WebStamp February 26, 2020
Preserving An Iconic Landmark
With the July 30th tentative agreement reached by the City of Calgary, the Calgary Flames and the Calgary Stampede for the new Event Centre, the Iconic Saddledome is slated to be demolished. The originally named Olympic Saddledome is one of Calgary’s landmarks that helped shape this city to what it is today. Calgary has benefited having the Saddledome with the hosting of a successful 1988 Winter Olympics, hockey games, concerts, and many other venues.
Back in June of 2017, the Calgary Saddledome Foundation (CSF) commissioned a private sector consulting consortium to conduct a Calgary Saddledome Potential Future Uses Study. The report considered Partnerships, Emotional Attachment, Competition, Time, Coordination, and Social Impact. The study revealed several options for the future use of the Saddledome; to continue to operate it in its present form without a major tenant, several scenarios for the repurposing of the structure, decommissioning keeping the facility ready and available for significant events, and demolition.
The study projected that operating without a major tenant would incur a net operating loss of over $1.2 million. Decommissioning the Saddledome would cost taxpayers up to $800.000 a year. Demolishing the landmark would cost taxpayers around $13 million. The study also included a scenario for a successful bid for the 2026 Winter Olympics where the Saddledome could compliment a new downtown event centre.
Out of the study we find that only repurposing the Saddledome would be a viable sustainable option. The report suggests 4 possible repurposing scenarios, Recreation, Convention, a Smaller Multi-Use Venue, and Hosting a Winter Olympics. Needless to say, we opted out on the 2026 Olympics due to a lack of information for funding. The convention centre idea doesn’t make sense with the new BMO Centre to expand. That narrows it down to a recreation centre and the smaller multi-use facility as viable options that would allow the Saddledome to remain.
The city plans to develop a regional recreation centre In the City core around 2030. The Saddledome could become that facility at savings to taxpayers for not having to build a new facility at a higher cost. The study proposes the major program elements to consist of three NHL sized Ice surfaces on the current Event Level, with a large Soccer Field component to be located on the Main Concourse Level. Renovations for a recreation centre would cost upwards of $165 million and could produce a net operating income of over $2 million a year.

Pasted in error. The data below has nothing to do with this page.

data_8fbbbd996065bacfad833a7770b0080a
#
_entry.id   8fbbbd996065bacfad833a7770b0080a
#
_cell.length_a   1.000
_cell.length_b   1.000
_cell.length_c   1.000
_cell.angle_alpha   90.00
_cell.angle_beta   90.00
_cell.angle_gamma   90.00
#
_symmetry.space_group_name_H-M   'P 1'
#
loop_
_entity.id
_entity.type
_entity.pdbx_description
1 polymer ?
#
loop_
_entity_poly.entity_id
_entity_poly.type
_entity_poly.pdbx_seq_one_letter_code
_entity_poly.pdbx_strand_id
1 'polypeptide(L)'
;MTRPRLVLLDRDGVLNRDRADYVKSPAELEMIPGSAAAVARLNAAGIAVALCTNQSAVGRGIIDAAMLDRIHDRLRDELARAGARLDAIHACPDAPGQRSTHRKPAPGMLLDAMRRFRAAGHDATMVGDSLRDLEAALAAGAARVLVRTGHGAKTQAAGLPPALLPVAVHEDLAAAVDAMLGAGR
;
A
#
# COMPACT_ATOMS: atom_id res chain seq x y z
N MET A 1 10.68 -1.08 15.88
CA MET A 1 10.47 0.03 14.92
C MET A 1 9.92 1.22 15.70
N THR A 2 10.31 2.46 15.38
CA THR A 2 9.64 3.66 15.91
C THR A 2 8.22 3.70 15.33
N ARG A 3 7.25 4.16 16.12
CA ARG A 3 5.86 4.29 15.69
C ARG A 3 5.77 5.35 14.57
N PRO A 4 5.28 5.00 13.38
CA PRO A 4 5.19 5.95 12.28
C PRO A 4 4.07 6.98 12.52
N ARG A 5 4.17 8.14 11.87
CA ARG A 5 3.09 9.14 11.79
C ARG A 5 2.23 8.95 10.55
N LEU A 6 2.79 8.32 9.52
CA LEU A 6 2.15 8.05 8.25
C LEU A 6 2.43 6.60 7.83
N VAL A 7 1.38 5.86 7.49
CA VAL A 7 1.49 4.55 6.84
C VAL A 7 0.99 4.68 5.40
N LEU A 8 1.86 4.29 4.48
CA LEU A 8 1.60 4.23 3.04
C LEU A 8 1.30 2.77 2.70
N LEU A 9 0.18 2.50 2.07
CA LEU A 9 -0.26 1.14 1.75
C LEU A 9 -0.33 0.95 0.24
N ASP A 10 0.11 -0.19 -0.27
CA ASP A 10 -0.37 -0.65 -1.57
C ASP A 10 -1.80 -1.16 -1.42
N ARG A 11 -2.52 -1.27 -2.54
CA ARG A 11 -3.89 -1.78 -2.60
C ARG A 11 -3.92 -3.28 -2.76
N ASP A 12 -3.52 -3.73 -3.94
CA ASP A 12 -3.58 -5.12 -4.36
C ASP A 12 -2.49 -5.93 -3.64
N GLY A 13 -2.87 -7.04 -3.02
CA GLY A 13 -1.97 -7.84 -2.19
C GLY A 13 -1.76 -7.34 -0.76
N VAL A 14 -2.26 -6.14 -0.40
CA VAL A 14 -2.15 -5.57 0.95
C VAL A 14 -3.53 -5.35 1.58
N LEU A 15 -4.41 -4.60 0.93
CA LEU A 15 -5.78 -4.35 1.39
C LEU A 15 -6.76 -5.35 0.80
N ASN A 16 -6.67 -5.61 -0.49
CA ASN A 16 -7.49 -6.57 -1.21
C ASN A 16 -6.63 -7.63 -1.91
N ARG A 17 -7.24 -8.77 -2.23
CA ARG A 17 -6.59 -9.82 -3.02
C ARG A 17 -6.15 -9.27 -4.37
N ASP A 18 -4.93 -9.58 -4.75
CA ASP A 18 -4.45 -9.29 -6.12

My favourite is the smaller capacity multi-event venue option that would be suitable for events that are too small for the new proposed Event Centre. Here we would see the lower floors and seating zones remain around the existing hockey Ice slab/Event floor for smaller events hosting 5,000 to 7,000 patrons. The study suggests the upper portion seating be removed and use that area for office, meeting, program, or hospitality related spaces. This would cost $53 million in renovations and would incur a net operating loss of $1 million.
This option should be looked at again and redesigned with the outer area of the event floor/ lower seating developed into a cultural meeting place and small shop mall as proposed in WebStamp’s Preserving Calgary’s Historic Saddle article. Renovations would cost less retaining the current structure allowing for easy removal when the need arises to restore the Saddledome back to a full-size stadium. Additional revenues would be generated from shop rentals and advertising that could generate a profit instead of a loss.
The Saddledome has been an Iconic Landmark for over 30 years and a symbol of what Calgary is all about. The iconic saddle shape of its inverse parabolic roof representing Calgary’s roots with cowboys, ranchers, farmers and agriculture, and the old west. The technical ingenuity and determination of Albertans are reflected in our skyline for the world to see. Let us keep the Saddledome and make it a place for people to enjoy visiting. Voice your opinion to city council, or the Stampede Association who will own it later, that we want to keep our heritage landmarks.
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WebStamp February 26, 2020